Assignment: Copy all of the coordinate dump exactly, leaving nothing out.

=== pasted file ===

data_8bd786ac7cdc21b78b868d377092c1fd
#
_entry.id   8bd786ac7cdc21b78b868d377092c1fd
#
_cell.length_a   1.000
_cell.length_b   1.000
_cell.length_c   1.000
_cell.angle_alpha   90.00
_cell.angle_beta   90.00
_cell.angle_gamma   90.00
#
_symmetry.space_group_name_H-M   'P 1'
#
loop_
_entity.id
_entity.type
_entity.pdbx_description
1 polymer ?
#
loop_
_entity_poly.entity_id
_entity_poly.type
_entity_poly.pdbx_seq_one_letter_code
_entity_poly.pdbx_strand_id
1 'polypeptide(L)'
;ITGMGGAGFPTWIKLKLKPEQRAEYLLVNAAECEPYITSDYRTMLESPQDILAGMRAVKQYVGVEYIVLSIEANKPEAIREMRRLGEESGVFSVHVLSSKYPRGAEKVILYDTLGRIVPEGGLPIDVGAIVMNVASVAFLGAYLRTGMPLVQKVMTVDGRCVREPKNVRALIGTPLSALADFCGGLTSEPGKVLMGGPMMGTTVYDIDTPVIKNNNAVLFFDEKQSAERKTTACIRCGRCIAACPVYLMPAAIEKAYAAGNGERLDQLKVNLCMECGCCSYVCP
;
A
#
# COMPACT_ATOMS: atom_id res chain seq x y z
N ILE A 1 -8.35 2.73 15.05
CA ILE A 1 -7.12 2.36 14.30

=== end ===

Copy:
data_8bd786ac7cdc21b78b868d377092c1fd
#
_entry.id   8bd786ac7cdc21b78b868d377092c1fd
#
_cell.length_a   1.000
_cell.length_b   1.000
_cell.length_c   1.000
_cell.angle_alpha   90.00
_cell.angle_beta   90.00
_cell.angle_gamma   90.00
#
_symmetry.space_group_name_H-M   'P 1'
#
loop_
_entity.id
_entity.type
_entity.pdbx_description
1 polymer ?
#
loop_
_entity_poly.entity_id
_entity_poly.type
_entity_poly.pdbx_seq_one_letter_code
_entity_poly.pdbx_strand_id
1 'polypeptide(L)'
;ITGMGGAGFPTWIKLKLKPEQRAEYLLVNAAECEPYITSDYRTMLESPQDILAGMRAVKQYVGVEYIVLSIEANKPEAIREMRRLGEESGVFSVHVLSSKYPRGAEKVILYDTLGRIVPEGGLPIDVGAIVMNVASVAFLGAYLRTGMPLVQKVMTVDGRCVREPKNVRALIGTPLSALADFCGGLTSEPGKVLMGGPMMGTTVYDIDTPVIKNNNAVLFFDEKQSAERKTTACIRCGRCIAACPVYLMPAAIEKAYAAGNGERLDQLKVNLCMECGCCSYVCP
;
A
#
# COMPACT_ATOMS: atom_id res chain seq x y z
N ILE A 1 -8.35 2.73 15.05
CA ILE A 1 -7.12 2.36 14.30